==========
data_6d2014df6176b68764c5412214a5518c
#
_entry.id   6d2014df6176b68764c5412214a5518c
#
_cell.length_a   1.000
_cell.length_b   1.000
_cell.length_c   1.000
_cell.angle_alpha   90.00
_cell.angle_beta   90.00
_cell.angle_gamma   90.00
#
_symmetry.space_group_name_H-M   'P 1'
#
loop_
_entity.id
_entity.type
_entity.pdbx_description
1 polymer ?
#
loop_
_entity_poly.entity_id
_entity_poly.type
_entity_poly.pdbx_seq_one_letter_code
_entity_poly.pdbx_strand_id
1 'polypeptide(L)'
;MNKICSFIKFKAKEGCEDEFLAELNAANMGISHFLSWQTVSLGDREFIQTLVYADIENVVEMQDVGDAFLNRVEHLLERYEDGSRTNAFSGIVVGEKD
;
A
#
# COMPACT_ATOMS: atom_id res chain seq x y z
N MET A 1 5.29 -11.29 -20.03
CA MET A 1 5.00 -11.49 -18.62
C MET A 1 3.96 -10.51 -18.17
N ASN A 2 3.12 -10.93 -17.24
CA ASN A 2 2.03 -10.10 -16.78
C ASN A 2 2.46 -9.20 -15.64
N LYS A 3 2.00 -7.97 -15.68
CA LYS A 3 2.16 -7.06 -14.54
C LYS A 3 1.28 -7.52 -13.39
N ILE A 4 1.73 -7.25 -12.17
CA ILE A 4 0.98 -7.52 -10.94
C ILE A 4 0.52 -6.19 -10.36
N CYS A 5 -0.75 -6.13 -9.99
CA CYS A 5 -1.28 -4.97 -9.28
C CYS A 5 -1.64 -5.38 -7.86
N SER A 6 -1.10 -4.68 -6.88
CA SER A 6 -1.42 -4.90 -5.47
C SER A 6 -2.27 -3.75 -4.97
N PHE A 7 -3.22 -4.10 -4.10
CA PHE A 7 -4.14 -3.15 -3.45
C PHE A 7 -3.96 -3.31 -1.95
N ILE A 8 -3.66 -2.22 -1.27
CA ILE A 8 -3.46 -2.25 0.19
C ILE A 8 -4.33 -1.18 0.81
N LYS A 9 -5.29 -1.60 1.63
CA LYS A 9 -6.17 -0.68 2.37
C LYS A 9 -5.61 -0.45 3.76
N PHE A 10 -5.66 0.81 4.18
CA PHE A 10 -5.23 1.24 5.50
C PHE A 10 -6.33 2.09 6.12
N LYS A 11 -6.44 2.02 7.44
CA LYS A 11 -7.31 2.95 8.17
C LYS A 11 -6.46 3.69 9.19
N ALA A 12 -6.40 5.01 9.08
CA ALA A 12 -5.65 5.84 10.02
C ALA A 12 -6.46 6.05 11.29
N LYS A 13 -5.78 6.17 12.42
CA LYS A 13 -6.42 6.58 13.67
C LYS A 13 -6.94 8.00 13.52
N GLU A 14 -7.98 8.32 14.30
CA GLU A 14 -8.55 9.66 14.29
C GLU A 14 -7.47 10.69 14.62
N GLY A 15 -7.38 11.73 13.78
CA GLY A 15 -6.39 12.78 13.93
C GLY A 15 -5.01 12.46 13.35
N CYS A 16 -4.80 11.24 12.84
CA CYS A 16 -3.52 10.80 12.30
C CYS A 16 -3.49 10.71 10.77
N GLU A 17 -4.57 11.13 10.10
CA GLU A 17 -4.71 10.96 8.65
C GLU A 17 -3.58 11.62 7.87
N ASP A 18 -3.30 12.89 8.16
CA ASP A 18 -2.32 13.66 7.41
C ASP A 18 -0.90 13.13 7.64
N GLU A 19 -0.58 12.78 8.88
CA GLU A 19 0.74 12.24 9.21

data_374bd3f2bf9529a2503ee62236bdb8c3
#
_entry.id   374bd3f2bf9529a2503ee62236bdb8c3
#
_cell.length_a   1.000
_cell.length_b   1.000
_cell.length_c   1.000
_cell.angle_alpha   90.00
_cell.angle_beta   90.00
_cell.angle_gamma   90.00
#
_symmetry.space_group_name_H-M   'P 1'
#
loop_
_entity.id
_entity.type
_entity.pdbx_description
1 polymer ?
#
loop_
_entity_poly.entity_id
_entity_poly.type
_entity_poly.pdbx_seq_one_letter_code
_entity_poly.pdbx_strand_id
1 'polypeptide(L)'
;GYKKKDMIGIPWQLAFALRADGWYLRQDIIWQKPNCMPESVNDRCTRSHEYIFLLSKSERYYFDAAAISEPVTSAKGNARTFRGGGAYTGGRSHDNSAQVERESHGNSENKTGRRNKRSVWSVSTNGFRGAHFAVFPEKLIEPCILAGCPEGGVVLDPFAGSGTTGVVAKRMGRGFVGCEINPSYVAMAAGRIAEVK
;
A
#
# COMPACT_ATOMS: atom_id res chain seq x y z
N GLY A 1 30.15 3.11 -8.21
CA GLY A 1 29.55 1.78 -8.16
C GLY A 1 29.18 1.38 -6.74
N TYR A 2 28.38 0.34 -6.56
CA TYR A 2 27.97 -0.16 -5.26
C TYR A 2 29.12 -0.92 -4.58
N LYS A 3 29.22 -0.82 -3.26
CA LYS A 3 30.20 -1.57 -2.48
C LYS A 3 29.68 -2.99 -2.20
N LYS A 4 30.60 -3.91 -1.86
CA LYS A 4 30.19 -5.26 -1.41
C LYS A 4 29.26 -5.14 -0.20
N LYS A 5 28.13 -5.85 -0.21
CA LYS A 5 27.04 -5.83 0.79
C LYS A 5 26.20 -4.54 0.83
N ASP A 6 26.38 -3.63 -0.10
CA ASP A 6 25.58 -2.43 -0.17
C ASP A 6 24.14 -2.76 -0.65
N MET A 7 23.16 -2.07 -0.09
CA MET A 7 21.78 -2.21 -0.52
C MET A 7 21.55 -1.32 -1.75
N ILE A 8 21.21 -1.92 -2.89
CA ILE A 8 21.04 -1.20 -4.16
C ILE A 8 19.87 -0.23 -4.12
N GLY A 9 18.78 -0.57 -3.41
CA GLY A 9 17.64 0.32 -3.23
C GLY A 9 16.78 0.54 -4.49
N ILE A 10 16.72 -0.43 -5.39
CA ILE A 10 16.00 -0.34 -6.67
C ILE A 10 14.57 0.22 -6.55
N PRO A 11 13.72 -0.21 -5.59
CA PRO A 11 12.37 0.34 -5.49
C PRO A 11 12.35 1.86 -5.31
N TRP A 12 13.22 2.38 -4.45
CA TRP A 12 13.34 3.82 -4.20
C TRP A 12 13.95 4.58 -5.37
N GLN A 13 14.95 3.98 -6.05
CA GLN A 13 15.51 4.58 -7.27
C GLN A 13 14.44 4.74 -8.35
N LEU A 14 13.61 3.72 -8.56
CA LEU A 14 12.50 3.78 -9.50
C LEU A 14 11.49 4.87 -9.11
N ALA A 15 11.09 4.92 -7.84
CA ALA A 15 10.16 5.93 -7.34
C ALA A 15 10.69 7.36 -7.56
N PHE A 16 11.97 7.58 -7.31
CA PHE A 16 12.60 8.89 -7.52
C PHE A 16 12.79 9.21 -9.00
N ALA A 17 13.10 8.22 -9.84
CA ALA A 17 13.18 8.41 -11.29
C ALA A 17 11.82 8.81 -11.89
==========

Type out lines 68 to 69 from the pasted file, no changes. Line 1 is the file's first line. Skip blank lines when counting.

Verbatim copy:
CA LYS A 13 -6.42 6.58 13.67
C LYS A 13 -6.94 8.00 13.52